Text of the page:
Welsh Classical Favourites
The great Welsh vocal and choral heritage famously stretches way, way, back into the mists of medieval musical history. Only in the 20th century has there been an orchestral tradition, so Welsh folk melodies have not received the concert-hall exposure, in orchestral garb, of comparable English tunes. Then in 1940 Grace Williams completed her Fantasia, using eight very winning homespun ideas, arranging them into a kind of pot-pourri (a little like Roger Quilter's
Trevor Roberts's delicate Pastorale readily evokes Pembrokeshire but has something of Butterworth and Vaughan Williams in its fragile atmosphere, with a lovely oboe solo and a passionate string climax. Alun Hoddinott's very winning Folksong Suite is also lightly scored, and utterly charming. Mervyn Burtch's Aladdin overture (not incidental music) has a lurching, syncopated main theme of considerable character and Gareth Walters' vigorous spring-inspired overture is a similarly monothematic through-composed piece with just a whiff of Malcolm Arnold. The colourful orchestration of the latter's sets of dances is mirrored both in the jolly finale of Mathias's Serenade, where the main theme is repeated in constantly changing orchestral dress, and in the exuberant opening and closing movements of the Walters Gwent Suite.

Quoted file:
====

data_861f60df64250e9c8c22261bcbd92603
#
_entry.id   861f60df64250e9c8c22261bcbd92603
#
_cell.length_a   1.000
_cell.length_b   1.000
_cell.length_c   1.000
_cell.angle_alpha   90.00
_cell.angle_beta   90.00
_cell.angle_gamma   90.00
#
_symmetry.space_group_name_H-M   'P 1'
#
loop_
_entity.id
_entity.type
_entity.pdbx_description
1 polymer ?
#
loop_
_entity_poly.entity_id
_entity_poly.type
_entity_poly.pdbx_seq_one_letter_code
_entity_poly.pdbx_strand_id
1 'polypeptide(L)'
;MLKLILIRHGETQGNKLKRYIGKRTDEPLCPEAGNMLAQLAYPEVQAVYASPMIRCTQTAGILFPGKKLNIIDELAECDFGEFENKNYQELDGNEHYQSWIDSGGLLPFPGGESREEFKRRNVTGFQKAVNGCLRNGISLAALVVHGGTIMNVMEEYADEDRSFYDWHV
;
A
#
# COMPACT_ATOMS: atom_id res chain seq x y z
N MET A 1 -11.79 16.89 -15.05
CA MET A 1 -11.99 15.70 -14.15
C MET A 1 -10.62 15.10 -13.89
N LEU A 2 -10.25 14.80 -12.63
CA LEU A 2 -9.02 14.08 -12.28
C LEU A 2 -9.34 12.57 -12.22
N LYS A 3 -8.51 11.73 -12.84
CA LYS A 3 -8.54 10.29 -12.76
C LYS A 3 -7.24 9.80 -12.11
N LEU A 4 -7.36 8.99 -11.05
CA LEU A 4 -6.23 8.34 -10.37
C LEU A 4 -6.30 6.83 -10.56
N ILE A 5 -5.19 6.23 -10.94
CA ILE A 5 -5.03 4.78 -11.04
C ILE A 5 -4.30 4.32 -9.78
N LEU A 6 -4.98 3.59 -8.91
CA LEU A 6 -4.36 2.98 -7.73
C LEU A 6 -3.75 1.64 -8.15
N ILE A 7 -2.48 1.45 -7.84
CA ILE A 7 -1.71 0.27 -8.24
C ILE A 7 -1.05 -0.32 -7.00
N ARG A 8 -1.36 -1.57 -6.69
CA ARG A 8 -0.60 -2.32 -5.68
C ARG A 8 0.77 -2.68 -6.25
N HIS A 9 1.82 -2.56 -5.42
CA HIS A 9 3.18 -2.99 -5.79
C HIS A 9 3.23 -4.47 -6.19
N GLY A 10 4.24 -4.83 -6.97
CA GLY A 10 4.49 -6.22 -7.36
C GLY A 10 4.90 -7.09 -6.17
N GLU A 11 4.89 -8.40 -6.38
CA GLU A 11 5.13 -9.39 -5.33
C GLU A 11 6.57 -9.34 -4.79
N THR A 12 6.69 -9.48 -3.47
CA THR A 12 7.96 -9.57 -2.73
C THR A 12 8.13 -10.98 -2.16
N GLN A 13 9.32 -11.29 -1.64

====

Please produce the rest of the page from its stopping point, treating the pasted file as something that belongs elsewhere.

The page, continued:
All this music is brightly, lightly and affectionately played by Penny and his Royal Ballet Sinfonia and given a warmly colourful recording and nicely judged ambience. A pity it was not issued at Naxos price - such an enticing programme deserves the widest exposure. The disc, nevertheless, is generously full.'